This past spring, Ooligan Press was commissioned by the Humanities Department of Portland State University to begin work on an academic film studies journal as part of our OpenBook series. We couldn’t be any more excited! Our job is to coordinate with Dr. Michael Clark, the director of the Portland Center for Public Humanities, to discover how best to display academic film essays on specific film directors using Ooligan’s collective knowledge of book design. I think demonstrating the ability to marry content to design will be a valuable service to the academic journal market, because from what I have seen of our future competitors, the majority of them leave much to desire aesthetically.
Many would say that it is not the presentation but the content that is most important. A valid argument can be made from this assertion. Indeed, those who produce university press journals are academics with knowledge in highly specialized fields. Academics are hardly marketeers. However, which of us can truly claim to have ever picked up an academic journal by accident and then torn through the covers? I posit the idea that presentation is every bit as important as content. In the book world, we do judge books by their covers. How else can we entice a reader to idly snatch one book off a shelf as opposed to another? That is where Ooligan steps into the argument.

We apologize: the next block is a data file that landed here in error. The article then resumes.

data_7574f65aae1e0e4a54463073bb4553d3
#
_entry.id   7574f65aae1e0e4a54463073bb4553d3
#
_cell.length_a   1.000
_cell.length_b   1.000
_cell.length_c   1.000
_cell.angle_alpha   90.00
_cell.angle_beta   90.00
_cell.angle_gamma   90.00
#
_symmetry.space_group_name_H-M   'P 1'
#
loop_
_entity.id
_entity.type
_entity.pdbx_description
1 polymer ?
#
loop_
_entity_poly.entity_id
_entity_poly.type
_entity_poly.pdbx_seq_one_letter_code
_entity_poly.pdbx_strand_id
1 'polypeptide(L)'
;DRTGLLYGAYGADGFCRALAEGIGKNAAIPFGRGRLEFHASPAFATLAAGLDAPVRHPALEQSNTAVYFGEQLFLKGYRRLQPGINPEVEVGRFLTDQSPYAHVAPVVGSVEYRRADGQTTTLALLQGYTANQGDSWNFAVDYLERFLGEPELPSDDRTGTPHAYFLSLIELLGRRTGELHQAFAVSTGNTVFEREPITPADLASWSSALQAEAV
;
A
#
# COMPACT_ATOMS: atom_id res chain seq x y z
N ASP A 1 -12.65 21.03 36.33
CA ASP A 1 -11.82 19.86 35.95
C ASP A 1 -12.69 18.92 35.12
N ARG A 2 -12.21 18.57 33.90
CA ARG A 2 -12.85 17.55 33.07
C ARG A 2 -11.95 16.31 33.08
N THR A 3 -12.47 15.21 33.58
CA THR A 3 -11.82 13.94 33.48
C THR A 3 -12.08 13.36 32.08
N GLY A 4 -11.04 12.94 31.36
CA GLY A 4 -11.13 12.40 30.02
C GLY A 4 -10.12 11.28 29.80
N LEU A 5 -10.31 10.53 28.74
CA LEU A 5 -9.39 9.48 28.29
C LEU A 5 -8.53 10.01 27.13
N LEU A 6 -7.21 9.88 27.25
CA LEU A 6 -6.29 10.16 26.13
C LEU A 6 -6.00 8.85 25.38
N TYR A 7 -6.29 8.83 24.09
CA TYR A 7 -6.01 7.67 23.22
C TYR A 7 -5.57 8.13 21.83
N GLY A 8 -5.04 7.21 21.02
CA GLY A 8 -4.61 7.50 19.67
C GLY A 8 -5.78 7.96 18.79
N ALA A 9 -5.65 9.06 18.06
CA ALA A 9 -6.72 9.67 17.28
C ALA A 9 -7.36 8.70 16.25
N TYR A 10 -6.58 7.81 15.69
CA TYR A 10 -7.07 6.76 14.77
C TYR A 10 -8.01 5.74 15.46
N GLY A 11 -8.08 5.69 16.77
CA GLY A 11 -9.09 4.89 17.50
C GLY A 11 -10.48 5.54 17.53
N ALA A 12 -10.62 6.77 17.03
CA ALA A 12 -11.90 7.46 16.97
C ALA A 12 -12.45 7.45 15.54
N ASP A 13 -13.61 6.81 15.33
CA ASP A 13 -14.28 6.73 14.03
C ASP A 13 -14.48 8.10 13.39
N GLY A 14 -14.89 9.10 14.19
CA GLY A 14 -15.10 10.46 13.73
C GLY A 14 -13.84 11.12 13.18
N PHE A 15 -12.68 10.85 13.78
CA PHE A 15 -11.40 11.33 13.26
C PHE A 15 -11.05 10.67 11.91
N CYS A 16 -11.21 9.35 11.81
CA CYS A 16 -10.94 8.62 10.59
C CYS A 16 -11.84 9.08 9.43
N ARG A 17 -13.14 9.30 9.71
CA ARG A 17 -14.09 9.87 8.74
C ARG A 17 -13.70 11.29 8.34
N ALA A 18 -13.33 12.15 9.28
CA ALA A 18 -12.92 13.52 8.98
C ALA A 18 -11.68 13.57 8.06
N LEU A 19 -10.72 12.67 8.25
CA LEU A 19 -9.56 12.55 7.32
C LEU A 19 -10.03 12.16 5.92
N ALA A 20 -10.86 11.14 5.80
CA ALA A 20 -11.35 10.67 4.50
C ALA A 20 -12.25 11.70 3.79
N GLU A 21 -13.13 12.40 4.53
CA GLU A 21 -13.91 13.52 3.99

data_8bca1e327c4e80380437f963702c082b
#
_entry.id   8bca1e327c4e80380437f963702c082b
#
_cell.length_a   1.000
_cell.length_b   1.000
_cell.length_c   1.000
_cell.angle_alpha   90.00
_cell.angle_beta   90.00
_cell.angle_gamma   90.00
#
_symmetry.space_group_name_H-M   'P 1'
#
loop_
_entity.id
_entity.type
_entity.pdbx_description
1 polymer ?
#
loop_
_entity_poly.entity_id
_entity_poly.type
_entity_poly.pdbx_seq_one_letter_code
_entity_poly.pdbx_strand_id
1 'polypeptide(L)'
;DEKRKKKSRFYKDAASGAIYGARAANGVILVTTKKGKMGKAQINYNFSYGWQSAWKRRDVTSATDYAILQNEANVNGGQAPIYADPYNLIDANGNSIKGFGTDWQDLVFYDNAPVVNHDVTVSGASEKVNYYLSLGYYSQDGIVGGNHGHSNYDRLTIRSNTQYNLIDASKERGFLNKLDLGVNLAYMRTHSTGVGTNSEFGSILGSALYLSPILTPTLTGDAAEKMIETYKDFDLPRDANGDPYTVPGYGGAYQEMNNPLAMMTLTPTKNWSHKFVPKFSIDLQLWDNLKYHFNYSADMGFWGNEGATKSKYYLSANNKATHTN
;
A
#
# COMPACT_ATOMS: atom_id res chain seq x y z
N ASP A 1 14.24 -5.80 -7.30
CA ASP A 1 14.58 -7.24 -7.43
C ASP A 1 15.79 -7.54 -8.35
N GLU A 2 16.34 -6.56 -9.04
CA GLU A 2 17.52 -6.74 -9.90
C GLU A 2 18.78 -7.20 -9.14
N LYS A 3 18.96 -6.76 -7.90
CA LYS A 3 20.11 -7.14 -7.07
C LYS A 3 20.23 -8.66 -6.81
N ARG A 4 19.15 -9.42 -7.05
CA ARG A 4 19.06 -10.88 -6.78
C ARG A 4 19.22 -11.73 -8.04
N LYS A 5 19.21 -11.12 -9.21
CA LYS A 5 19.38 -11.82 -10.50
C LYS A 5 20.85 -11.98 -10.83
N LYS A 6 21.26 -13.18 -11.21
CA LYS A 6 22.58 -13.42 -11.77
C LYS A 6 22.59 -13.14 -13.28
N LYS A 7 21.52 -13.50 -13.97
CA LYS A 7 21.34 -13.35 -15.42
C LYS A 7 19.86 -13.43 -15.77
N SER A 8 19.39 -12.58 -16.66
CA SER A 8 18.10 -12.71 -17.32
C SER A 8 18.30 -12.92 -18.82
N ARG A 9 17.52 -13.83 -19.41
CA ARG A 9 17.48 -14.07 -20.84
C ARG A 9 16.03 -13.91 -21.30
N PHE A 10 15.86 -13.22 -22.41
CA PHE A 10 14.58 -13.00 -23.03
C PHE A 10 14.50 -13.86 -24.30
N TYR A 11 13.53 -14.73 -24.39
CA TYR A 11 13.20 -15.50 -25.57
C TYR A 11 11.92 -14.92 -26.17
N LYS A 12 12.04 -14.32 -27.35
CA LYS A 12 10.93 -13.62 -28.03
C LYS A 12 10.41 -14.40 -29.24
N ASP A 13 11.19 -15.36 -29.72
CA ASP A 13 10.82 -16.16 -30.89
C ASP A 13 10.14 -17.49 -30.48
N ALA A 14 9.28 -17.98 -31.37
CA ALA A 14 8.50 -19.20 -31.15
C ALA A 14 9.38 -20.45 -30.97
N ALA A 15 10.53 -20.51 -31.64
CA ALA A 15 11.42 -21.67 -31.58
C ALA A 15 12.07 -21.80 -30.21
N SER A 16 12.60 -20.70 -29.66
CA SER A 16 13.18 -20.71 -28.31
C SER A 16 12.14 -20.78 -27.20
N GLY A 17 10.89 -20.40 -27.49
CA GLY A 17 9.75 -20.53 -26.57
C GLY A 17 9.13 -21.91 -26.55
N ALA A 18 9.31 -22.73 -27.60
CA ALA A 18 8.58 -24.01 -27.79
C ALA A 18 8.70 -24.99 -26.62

There are three types of journals. These types are broad categories by which all periodicals might be sorted. The first type of journal is what we all may recognize from trains, airplanes, or hospital waiting rooms: the popular journal, like Time magazine. The writing of authors, journalists, and students usually appears in this form of periodical. Quite often there are no credentials applied to the articles, the language is simple, the pictures are vibrant, and the periodical is usually filled with advertisements. The second form of journal is the trade journal. Much like the popular journal, there might be high-gloss photos, but unlike the popular journal, there is language and jargon that is more specific to a certain topic. Most trade journals are written, designed, and distributed by and to professionals in a given field. One such journal that comes to mind is Meetings and Conventions magazine, a periodical for people who plan—you guessed it—meetings and conventions. The last kind of periodical is the academic journal, usually printed in two color on stock with monstrously large periodical proportions (8” x 10”), and containing upwards of 150 pages. A good example of the norm in the academic journal market would be Profession, a magazine known for its essays and critical research, but not so much its pretty looks.
The large proportions of academic journals signal nothing further than the intended weight of academic authority. Let us then do something different from the norm. Let us create a journal that would be a standard book trim size, filled with potent essays of the highest quality scholarly research with the highest quality design. Why shouldn’t these two worlds meet? That is our mission. That is what we are setting out to do.